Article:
- The authors hypothesize that such structures can form due to a “sticky” RNA Polymerase II enzyme
- Of significant note, only a subset of fine-scale structures appears to be CTCF- and cohesin-specific
- Transcription drives short-range interactions that connect enhancers and promoters
- Furthermore, transcriptional inhibition disrupts small-scale gene-related architectural features without altering higher-order chromatin structures
While this fascinating study has used Micro-C to establish some functional links between genome organization and gene regulation, the authors point to the next steps that may further our understanding. The hope that nucleosome-resolution chromatin maps created by Micro-C may synergize with live-cell single-molecule imaging or single-cell technologies to further refine our understanding of how chromatin architecture regulates gene regulation.
High Praise for Single-cell Hi-C: Chromosome Organization Dynamics in Early Embryogenesis
While Micro-C may represent the future of chromosome conformation capture analysis, Hi-C-based strategies still deserve high praise, as they continue to provide exciting new findings from the micro perspective of single-cells. As an example, researchers led by a veritable dream team of Peter Fraser (Babraham Institute, Cambridge, UK), Katia Ancelin (Institut Curie, Paris, France), and Edith Heard (Institut Curie, Paris, France/EMBL, Heidelberg, Germany) recently sought to understand the genome organization events that occur during early mouse embryogenesis employing an optimized single-cell Hi-C protocol.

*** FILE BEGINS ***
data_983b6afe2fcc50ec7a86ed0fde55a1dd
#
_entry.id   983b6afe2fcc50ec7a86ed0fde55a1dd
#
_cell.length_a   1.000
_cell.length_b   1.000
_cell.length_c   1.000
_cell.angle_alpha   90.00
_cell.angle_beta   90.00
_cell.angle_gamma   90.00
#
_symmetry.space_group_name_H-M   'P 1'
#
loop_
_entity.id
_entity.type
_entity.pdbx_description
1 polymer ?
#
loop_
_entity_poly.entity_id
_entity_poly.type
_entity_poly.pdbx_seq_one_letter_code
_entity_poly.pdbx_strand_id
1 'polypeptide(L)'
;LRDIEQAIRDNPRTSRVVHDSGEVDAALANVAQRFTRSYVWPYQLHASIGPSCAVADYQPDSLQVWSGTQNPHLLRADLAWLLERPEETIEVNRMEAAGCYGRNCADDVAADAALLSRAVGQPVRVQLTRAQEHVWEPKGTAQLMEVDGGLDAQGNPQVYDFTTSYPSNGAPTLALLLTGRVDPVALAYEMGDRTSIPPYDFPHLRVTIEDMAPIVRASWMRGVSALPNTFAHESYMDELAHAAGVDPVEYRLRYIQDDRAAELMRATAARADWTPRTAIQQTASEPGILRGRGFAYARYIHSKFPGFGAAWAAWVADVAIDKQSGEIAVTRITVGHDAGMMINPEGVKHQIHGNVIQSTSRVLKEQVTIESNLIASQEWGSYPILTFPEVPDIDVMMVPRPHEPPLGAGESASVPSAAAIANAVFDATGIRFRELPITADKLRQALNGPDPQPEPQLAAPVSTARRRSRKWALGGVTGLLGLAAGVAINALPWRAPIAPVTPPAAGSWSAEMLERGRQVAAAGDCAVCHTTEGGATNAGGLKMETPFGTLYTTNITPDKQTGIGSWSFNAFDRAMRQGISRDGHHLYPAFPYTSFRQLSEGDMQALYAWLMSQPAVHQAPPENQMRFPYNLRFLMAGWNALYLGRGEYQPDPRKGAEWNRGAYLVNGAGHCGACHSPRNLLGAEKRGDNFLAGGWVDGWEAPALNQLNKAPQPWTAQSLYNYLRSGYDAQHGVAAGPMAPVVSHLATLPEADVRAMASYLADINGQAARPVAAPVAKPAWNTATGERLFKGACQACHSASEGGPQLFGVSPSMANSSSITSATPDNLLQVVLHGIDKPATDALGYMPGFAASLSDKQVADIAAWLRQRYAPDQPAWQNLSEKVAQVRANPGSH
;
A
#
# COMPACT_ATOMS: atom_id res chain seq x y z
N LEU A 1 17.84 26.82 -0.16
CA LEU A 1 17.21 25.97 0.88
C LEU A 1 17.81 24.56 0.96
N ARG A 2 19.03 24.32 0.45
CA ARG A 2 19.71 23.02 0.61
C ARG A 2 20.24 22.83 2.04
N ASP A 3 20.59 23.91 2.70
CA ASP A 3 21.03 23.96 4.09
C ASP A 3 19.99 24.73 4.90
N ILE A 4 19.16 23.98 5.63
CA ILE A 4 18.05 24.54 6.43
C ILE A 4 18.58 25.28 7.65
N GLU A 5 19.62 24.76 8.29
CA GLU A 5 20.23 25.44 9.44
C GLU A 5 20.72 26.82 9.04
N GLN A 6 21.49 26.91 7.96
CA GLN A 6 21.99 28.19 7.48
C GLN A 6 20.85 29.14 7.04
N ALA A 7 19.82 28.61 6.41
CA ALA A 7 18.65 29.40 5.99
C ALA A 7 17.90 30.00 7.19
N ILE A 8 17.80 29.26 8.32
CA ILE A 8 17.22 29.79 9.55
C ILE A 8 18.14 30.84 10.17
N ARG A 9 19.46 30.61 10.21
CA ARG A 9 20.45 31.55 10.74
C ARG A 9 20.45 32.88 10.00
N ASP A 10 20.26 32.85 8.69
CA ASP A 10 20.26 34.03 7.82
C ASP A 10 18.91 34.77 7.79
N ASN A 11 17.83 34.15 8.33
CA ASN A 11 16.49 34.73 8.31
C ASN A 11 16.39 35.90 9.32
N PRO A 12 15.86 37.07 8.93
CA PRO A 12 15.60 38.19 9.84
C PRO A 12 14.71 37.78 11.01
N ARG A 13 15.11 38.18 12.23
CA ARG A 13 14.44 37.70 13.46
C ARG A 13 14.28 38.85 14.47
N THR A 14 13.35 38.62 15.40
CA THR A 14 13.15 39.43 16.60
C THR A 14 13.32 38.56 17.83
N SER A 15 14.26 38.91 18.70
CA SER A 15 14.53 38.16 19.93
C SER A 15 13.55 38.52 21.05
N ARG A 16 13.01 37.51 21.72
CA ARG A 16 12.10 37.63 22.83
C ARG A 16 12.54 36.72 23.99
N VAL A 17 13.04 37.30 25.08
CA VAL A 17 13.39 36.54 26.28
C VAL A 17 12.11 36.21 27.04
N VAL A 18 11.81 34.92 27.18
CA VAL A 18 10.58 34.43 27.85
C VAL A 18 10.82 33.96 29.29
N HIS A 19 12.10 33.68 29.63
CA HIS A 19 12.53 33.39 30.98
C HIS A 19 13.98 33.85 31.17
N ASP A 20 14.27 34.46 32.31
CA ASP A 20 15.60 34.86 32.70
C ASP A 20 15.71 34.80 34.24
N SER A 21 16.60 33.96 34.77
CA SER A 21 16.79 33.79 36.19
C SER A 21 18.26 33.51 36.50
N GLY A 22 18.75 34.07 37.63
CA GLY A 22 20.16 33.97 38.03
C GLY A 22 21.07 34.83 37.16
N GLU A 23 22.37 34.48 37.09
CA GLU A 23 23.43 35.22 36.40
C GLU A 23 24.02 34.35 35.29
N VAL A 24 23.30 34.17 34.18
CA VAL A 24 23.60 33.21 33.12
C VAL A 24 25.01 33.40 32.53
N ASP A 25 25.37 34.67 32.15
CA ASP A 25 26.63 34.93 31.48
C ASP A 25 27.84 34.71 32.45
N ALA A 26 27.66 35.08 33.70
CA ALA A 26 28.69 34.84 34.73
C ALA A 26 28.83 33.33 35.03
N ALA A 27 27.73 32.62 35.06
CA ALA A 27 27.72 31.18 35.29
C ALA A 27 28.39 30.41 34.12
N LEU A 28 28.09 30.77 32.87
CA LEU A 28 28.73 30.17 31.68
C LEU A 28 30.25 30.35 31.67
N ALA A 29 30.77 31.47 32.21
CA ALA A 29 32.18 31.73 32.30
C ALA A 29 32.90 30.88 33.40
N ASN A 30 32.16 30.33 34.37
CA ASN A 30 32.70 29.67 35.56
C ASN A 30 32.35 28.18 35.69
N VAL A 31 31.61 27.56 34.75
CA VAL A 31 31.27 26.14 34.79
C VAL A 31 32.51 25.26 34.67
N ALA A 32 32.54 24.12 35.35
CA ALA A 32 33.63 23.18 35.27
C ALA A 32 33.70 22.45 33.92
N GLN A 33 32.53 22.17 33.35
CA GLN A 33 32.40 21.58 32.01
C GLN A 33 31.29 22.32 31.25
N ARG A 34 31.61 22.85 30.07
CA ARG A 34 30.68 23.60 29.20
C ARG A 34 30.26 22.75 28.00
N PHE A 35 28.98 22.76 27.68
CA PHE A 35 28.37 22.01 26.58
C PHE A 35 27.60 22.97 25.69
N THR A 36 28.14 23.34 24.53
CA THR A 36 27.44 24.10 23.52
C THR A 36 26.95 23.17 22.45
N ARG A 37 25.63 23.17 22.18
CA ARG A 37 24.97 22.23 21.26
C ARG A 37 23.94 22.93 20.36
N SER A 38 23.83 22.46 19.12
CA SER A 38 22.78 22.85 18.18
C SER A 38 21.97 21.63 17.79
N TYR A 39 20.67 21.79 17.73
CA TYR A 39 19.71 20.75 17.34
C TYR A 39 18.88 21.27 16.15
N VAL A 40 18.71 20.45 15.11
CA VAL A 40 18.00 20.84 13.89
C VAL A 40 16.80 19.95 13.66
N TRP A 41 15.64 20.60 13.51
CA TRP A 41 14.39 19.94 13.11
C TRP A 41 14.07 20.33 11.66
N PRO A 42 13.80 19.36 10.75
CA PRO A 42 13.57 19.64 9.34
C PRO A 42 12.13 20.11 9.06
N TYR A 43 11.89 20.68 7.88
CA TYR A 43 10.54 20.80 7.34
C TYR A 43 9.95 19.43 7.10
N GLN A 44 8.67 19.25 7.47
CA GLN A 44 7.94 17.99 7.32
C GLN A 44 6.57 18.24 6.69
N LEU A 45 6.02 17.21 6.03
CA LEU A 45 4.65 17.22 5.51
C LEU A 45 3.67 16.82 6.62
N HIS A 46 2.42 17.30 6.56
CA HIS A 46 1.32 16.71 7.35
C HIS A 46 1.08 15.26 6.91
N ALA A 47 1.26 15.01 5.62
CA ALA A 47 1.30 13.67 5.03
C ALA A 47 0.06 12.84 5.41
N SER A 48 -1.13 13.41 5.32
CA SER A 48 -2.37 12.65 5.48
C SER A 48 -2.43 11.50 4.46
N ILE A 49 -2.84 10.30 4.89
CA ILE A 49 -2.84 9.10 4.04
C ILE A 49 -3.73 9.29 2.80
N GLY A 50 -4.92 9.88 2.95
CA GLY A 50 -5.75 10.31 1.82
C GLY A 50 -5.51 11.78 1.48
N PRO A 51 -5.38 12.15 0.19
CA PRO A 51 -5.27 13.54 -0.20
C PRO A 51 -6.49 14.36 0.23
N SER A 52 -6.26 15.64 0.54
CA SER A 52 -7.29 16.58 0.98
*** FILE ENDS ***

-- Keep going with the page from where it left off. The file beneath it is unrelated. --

Here are all the exciting new findings from Collombet and colleagues following their integration of Hi-C chromosome conformation maps with allelic expression states and chromatin marks:
- Higher-order chromatin structural alterations after fertilization coincide with an allele-specific enrichment in methylation at lysine 27 histone H3 and Polycomb proteins
- Such early-stage parent-specific domains associate with gene repression and allow for parent-specific gene expression, including transiently imprinted loci
- TADs comprised of domains of active chromatin arise in a non-parental-specific manner during a second wave of genome re-organization
- Investigations into structural changes to the paternal X chromosome before and during inactivation in preimplantation female embryos provided insights into the relationship between TADs and gene expression
- Gene silencing on the paternal X chromosome leads to TAD loss and progressive chromosome compaction without megadomain formation
- However, TADs remain in regions that escape X chromosome inactivation, suggesting that an active chromatin state and/or transcription influences local structure
Overall, single-cell Hi-C can also provide much-needed insight into the dynamics of genome organization and gene expression during early development, suggesting that higher-order chromatin structure matures from parental-specific and early repressive compartments towards the progressive establishment of TADs during development.
Chromosome Conformation Capture: Where to Next?
The findings revealed by the newly developed Micro-C and single-cell Hi-C protocols continue to provide macro insights into the organization of the mammalian genome, but where to next? Next steps could include the application of these exciting techniques to study any potential links between genome organization and diseases such as cancer and normal processes such as aging. Furthermore, can we apply these techniques to study the reprogramming on somatic cells to induced pluripotent stem cells and delve further into the links between genome architecture and pluripotency?
For all macro insights from Micro-C, see the protocol description in Molecular Cell, March 2020, and an exploration of the protocol’s full potential in Molecular Cell, March 2020. However, don’t forget all about Hi-C yet; see what single-cell methods can do for you at Nature, March 2020.